The pregnant woman’s body was full of shrapnel from the same Israeli missile that killed her husband. She arrived at Gaza’s al-Shifa Hospital in a bad state and waited to hear the fate of their unborn child.
My friend Dr. Areej Hijazi, an obstetrician-gynecologist at al-Shifa, told me this story.
The woman, 22, was 28 weeks pregnant. She had to have her right leg amputated.
Her fractured left leg was stabilized with platinum plates and screws. Both of her arms were put into casts due to fractures.
She still had hope that nothing bad had happened to their unborn child.
Yet a sonogram confirmed that the baby had died.
The woman had no time to grieve. She was faced with two impossible choices, to either proceed with a painful stillborn birth or to undergo a C-section with limited anaesthetics.
Areej Hijazi did not know what the woman eventually chose. She had dozens of pregnant women to tend to in the emergency room at al-Shifa.
When she tells me this story, I think of lines from poet Mahmoud Darwish: “Give life to me … so I know in which land I will die and in which land I will be resurrected.”
Pregnant women are on their own
In this genocidal war, Israel has killed over 4,500 children, which comprises more than 40 percent of the entire death toll.
The number of children killed in Gaza by Israel in a single month has “surpassed the annual number of children killed across the world’s conflict zones since 2019,” according to Save the Children.
But this killing did not start in October 2023. It has a long history.
In April 1948, before the state of Israel had even been established, Zionist militias committed a massacre in the Palestinian village of Deir Yassin, killing women and children.
The massacres have continued in Gaza to this day, with children making up unconscionable proportions of those killed by Israel.
From 7 to 26 October, the Palestinian health ministry in Gaza reported that Israel had killed at least 132 babies who had not yet reached the age of 1.
Moreover, the premature newborns who rely on hospital incubators in Gaza are at risk of death at any moment if the electric generators are shut down due to a lack of fuel. And the lack of medications, especially surfactants, which facilitate breathing, put the newborns at risk.
Israel’s use of white phosphorus also poses incredible dangers to children. They can be severely burned and develop heart and respiratory problems.
And pregnant women’s exposure to white phosphorus increases the risk of birth defects.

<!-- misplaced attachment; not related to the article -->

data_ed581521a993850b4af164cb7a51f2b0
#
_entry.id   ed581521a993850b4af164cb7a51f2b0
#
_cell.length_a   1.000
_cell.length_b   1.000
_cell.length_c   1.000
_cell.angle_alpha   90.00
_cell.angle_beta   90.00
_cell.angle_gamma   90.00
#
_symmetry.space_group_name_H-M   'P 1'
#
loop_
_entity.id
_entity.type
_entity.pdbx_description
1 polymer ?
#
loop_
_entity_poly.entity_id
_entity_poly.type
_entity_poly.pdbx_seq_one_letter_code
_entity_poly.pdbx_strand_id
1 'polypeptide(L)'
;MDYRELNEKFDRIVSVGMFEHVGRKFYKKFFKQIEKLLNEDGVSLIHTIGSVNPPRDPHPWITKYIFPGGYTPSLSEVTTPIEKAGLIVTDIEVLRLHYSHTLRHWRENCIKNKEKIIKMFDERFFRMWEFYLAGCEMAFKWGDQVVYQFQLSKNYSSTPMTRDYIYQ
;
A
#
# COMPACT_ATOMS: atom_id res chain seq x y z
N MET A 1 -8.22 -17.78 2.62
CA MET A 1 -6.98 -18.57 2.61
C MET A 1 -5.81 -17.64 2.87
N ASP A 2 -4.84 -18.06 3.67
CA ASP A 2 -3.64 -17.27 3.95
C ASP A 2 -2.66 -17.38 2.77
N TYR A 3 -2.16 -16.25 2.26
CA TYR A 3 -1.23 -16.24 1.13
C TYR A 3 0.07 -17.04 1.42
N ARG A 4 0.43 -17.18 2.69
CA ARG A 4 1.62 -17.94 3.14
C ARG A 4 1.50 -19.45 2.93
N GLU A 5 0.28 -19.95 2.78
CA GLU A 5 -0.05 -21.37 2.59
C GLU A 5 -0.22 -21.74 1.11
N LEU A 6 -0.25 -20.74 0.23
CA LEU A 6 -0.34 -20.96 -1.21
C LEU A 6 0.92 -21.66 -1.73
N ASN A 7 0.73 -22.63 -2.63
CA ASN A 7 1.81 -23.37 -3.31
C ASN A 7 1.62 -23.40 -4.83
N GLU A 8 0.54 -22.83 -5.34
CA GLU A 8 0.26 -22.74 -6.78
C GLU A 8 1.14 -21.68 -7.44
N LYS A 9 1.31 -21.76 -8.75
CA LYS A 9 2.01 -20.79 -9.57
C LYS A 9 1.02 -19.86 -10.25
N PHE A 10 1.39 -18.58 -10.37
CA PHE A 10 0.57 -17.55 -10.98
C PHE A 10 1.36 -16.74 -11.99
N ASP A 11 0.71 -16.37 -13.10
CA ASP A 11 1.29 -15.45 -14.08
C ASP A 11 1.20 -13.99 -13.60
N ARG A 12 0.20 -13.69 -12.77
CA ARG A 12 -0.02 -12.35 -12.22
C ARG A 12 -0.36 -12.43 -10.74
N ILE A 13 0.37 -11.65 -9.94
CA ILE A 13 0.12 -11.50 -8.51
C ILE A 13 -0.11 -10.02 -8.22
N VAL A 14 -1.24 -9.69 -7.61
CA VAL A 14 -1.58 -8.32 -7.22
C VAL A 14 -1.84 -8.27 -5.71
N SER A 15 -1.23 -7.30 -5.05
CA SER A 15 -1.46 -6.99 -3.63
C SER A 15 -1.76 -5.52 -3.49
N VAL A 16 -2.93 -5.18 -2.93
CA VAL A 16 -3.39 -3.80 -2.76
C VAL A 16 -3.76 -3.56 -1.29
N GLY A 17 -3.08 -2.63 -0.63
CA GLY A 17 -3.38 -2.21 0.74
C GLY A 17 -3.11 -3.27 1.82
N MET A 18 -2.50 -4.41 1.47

Israel’s bombardments have also made it near impossible for pregnant women to receive perinatal care, which aims to detect and treat potential problems in the pregnancy. And with a lack of clean water, nutritious food and decent shelter, mothers and babies are at a higher risk for infections.
“I have nothing for the baby”
It’s estimated that there are 50,000 pregnant women in Gaza, and that 5,500 of them are anticipating November delivery dates.
This includes my friend Nadia.
Before 7 October, Nadia was already at risk for a complicated pregnancy.
Her previous pregnancy had not been easy. She endured many complications, including anaemia and high blood pressure, which pose serious risks to mother and child.
This October, Nadia fled her house to the south. She has not had access to clean water or adequate food supplies. She is distraught at how this will impact her future child.
“At any moment, my contractions can start,” Nadia said in a phone call. “I am extremely worried that I will have to go to a hospital in the south on foot while in pain. I have nothing for the baby. I did not bring anything, even clothes.”
She is also consumed with worry for what will happen after the baby is born. She is currently living in a crowded place.
How will she bathe her baby and change her diaper with no water available? How will she afford formula if she cannot breastfeed?
“Will there be any place for my daughter to receive her first-week vaccinations? If any problem occurs, like the jaundice that happened to my firstborn, where will I go? What will I do? Winter is at the door. How will I warm her?”
I barely had any words to console her. I urged her to stay optimistic and to pray that everything would settle down before she gave birth.
Nadia could not be consoled. “Why does [my baby] have to face this suffering the first moment she is on this earth?”
I am currently in Canada, where I work as a researcher in a lab that provides mental health support to asylum-seeking families and kids. I deeply sympathize with such children, who have faced so much en route to Canada.
But they are safe now.
I cannot say the same for the children in Gaza.
Sewar Elejla was formerly a doctor at al-Shifa Hospital in Gaza. She is now a Canada-based researcher.